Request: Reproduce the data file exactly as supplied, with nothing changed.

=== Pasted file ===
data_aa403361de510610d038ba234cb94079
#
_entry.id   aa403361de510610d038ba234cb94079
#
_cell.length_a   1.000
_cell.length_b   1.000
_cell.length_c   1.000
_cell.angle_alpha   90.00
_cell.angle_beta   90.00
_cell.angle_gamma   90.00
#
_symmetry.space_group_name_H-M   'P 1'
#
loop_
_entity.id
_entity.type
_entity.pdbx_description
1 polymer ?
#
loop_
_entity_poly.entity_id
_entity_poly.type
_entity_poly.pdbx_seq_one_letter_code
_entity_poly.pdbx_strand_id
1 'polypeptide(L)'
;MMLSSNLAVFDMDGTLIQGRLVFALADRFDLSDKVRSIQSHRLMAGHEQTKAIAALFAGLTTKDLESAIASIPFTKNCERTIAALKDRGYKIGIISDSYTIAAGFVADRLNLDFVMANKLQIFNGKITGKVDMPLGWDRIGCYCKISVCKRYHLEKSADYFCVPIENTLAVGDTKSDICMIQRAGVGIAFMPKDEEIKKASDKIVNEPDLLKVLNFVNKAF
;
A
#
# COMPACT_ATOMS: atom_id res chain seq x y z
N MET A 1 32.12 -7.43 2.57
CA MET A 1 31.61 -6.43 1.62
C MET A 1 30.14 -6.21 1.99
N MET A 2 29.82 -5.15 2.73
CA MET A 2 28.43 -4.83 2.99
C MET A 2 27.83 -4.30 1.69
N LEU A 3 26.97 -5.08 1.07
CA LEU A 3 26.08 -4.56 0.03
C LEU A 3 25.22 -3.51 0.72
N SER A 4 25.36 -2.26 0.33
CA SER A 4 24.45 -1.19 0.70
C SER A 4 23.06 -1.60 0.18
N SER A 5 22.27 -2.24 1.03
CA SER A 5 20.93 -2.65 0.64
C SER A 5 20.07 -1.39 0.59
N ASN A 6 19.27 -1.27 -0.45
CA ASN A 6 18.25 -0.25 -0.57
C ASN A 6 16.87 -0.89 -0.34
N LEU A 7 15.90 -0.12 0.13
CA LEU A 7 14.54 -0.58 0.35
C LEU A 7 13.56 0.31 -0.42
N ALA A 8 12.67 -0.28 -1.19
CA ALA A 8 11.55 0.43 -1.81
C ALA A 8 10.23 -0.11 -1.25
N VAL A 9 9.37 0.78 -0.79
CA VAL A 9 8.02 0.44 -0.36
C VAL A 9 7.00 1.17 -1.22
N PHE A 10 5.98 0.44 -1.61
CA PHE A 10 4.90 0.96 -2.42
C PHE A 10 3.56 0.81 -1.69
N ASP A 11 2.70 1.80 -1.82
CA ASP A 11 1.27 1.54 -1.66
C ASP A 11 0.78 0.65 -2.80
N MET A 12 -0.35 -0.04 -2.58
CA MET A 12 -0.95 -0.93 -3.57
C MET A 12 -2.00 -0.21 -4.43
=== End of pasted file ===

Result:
data_aa403361de510610d038ba234cb94079
#
_entry.id   aa403361de510610d038ba234cb94079
#
_cell.length_a   1.000
_cell.length_b   1.000
_cell.length_c   1.000
_cell.angle_alpha   90.00
_cell.angle_beta   90.00
_cell.angle_gamma   90.00
#
_symmetry.space_group_name_H-M   'P 1'
#
loop_
_entity.id
_entity.type
_entity.pdbx_description
1 polymer ?
#
loop_
_entity_poly.entity_id
_entity_poly.type
_entity_poly.pdbx_seq_one_letter_code
_entity_poly.pdbx_strand_id
1 'polypeptide(L)'
;MMLSSNLAVFDMDGTLIQGRLVFALADRFDLSDKVRSIQSHRLMAGHEQTKAIAALFAGLTTKDLESAIASIPFTKNCERTIAALKDRGYKIGIISDSYTIAAGFVADRLNLDFVMANKLQIFNGKITGKVDMPLGWDRIGCYCKISVCKRYHLEKSADYFCVPIENTLAVGDTKSDICMIQRAGVGIAFMPKDEEIKKASDKIVNEPDLLKVLNFVNKAF
;
A
#
# COMPACT_ATOMS: atom_id res chain seq x y z
N MET A 1 32.12 -7.43 2.57
CA MET A 1 31.61 -6.43 1.62
C MET A 1 30.14 -6.21 1.99
N MET A 2 29.82 -5.15 2.73
CA MET A 2 28.43 -4.83 2.99
C MET A 2 27.83 -4.30 1.69
N LEU A 3 26.97 -5.08 1.07
CA LEU A 3 26.08 -4.56 0.03
C LEU A 3 25.22 -3.51 0.72
N SER A 4 25.36 -2.26 0.33
CA SER A 4 24.45 -1.19 0.70
C SER A 4 23.06 -1.60 0.18
N SER A 5 22.27 -2.24 1.03
CA SER A 5 20.93 -2.65 0.64
C SER A 5 20.07 -1.39 0.59
N ASN A 6 19.27 -1.27 -0.45
CA ASN A 6 18.25 -0.25 -0.57
C ASN A 6 16.87 -0.89 -0.34
N LEU A 7 15.90 -0.12 0.13
CA LEU A 7 14.54 -0.58 0.35
C LEU A 7 13.56 0.31 -0.42
N ALA A 8 12.67 -0.28 -1.19
CA ALA A 8 11.55 0.43 -1.81
C ALA A 8 10.23 -0.11 -1.25
N VAL A 9 9.37 0.78 -0.79
CA VAL A 9 8.02 0.44 -0.36
C VAL A 9 7.00 1.17 -1.22
N PHE A 10 5.98 0.44 -1.61
CA PHE A 10 4.90 0.96 -2.42
C PHE A 10 3.56 0.81 -1.69
N ASP A 11 2.70 1.80 -1.82
CA ASP A 11 1.27 1.54 -1.66
C ASP A 11 0.78 0.65 -2.80
N MET A 12 -0.35 -0.04 -2.58
CA MET A 12 -0.95 -0.93 -3.57
C MET A 12 -2.00 -0.21 -4.43